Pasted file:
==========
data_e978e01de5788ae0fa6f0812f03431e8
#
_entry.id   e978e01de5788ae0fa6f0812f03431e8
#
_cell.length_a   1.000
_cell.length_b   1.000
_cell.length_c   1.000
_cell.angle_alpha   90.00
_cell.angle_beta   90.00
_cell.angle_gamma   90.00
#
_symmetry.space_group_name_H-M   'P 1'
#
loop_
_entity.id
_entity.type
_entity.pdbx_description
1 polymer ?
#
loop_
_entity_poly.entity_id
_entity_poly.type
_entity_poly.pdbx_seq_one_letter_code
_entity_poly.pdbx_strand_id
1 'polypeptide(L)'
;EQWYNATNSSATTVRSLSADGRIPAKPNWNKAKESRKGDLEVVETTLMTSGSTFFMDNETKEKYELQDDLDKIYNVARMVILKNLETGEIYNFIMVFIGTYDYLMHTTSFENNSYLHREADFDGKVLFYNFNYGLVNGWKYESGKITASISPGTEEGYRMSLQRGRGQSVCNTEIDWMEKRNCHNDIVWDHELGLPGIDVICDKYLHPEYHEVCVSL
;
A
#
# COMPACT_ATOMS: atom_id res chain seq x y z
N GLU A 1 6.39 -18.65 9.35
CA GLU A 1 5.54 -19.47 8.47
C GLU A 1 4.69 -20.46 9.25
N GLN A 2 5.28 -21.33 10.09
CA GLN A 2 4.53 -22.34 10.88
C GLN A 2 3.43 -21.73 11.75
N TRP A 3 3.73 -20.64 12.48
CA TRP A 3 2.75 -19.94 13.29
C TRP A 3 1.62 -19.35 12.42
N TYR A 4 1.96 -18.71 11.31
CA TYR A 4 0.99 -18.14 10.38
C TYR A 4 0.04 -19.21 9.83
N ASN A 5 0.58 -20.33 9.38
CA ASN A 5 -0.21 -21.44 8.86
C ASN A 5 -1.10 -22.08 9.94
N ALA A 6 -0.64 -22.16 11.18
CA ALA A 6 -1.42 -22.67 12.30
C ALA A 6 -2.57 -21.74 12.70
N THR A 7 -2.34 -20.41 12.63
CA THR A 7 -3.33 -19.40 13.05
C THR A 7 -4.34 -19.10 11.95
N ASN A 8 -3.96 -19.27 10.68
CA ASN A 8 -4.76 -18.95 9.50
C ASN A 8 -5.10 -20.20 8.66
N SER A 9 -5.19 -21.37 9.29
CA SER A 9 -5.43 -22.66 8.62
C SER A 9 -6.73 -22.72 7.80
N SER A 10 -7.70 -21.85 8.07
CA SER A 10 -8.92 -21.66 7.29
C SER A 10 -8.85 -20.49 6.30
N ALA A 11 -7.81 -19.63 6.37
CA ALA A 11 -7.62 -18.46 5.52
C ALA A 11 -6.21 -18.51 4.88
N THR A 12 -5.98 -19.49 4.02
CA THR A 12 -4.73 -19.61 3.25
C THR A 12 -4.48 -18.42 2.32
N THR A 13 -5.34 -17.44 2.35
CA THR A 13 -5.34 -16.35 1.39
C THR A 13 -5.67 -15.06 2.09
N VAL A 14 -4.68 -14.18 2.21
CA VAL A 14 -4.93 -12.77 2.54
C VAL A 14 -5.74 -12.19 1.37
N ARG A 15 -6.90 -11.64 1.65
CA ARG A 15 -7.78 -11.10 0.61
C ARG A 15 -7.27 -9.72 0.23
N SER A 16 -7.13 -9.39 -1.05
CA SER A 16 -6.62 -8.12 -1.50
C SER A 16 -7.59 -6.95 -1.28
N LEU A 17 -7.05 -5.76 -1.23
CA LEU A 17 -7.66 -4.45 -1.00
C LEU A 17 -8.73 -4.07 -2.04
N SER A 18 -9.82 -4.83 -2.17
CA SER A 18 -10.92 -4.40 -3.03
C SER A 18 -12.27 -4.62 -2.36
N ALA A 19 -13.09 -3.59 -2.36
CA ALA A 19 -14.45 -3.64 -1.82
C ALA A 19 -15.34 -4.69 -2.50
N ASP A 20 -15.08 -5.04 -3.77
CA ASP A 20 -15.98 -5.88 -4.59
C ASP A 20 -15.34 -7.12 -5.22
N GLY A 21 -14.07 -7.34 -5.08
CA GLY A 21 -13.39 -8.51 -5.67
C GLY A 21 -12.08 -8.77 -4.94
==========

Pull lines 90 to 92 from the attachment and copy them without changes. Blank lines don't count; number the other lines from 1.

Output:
C ASP A 20 -15.34 -7.12 -5.22
N GLY A 21 -14.07 -7.34 -5.08
CA GLY A 21 -13.39 -8.51 -5.67